Monday, August 12, 2013
Just like our incoming class of 2017, this summer I took some time to read this year’s First Year Reading Initiative selection Brooklyn by Colm Toibin. The IC Library has compiled an outstanding, comprehensive guide to the book and its author, be sure to check that out even – especially! - if you are returning student.
Themes that run throughout the book include the many ideas of “home,” individuality, finding oneself, exile, community, culture, friendship, family, and connection. The main characters confront ways people and relationships can be layered, unexpected, and intertwined, and methods with which people deal with and address discomfort in themselves and others. The characters’ paths lead them toward leaving the familiar, striking out in new places with new situations and relationships until they become the new “normal,” and then returning once again to old places and at first experiencing shock and dissonance but then finding how quickly one can acclimate and become accustomed to the old familiar once again.
Without giving away too many of the plot twists and turns, Eilis, the main character, at one point struggles with keeping a rather significant secret from her mother, and struggles with what to say, and whether to say it. And she also believes if she does tell this secret, her mother may, instead of listening and communicating openly, somehow act as if she had never heard this news at all. A bit later, Eilis also wonders if she tells this secret to her friends, if they might just not believe her or end up completely confused because the details of her secret are something she believes are entirely outside of their understanding and experience.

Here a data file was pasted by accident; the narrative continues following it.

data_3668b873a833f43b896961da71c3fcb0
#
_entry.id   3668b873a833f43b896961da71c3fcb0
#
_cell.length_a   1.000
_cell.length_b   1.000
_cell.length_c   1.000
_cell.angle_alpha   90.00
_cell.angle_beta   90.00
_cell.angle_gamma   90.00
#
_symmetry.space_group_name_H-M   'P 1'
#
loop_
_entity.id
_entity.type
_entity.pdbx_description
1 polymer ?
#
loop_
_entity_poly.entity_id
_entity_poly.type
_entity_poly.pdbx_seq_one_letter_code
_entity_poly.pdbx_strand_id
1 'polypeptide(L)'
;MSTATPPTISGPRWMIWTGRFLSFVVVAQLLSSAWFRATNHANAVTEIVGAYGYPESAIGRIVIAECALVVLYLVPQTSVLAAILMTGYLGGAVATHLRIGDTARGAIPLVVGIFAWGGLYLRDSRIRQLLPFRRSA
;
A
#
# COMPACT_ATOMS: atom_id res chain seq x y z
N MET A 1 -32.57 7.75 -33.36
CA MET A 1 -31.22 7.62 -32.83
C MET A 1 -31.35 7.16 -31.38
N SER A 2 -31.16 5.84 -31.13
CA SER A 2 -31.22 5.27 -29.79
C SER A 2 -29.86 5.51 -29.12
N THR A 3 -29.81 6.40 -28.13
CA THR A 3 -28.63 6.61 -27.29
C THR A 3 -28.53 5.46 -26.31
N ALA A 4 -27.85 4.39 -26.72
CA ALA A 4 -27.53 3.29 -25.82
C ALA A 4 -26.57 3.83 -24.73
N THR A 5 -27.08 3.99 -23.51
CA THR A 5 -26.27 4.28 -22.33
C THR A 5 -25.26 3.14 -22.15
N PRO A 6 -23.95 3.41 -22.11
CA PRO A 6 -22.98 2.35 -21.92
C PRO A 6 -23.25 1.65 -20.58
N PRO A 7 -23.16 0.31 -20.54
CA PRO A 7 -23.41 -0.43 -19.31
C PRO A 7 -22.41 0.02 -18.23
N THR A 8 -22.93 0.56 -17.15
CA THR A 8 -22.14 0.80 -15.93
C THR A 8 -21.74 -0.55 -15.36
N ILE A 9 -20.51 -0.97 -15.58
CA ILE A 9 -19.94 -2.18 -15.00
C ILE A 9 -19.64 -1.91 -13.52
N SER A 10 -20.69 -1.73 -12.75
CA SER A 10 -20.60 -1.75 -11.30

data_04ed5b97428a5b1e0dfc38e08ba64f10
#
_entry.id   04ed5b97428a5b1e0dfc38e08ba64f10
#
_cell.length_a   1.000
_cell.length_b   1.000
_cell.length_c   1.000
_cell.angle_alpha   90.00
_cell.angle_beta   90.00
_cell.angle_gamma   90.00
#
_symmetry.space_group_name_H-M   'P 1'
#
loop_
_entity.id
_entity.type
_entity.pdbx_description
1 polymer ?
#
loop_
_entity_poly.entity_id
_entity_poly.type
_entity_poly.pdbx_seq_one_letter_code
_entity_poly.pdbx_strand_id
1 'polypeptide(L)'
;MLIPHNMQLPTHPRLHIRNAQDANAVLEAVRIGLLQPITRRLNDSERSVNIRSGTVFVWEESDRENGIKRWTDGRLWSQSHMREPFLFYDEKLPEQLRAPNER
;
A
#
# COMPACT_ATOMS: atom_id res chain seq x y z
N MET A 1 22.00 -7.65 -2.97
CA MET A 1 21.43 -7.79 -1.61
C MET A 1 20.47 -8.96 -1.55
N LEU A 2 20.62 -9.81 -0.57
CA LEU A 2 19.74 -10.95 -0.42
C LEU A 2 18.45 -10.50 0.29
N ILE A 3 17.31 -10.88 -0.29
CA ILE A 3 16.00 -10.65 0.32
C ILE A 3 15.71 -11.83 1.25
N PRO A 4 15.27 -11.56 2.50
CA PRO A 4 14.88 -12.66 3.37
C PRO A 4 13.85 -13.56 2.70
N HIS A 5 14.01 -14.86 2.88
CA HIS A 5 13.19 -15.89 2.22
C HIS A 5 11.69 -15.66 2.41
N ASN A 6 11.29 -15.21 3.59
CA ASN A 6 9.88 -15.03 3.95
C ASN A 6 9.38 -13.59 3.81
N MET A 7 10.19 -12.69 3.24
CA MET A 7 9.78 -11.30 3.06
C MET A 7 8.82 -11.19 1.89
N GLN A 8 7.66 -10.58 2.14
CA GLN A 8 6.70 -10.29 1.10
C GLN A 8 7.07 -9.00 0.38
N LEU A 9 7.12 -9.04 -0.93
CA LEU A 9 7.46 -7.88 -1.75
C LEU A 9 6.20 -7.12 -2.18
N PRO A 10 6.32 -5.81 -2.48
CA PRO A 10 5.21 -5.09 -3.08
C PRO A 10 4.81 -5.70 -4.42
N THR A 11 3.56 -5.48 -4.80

Students interested in LGBT themes may find common, shared ground in many of the book’s metaphors and ideas. Those with interests in LGBT literature and the work of out LGBT authors may also find interviews with the author, and his other works, illuminating as well. This interview with Colm Toibin, including his thoughts on the closet, and being gay, focuses specially on these and other themes, while this review discusses another book. And, be sure to view him speak in his own words about being a gay writer.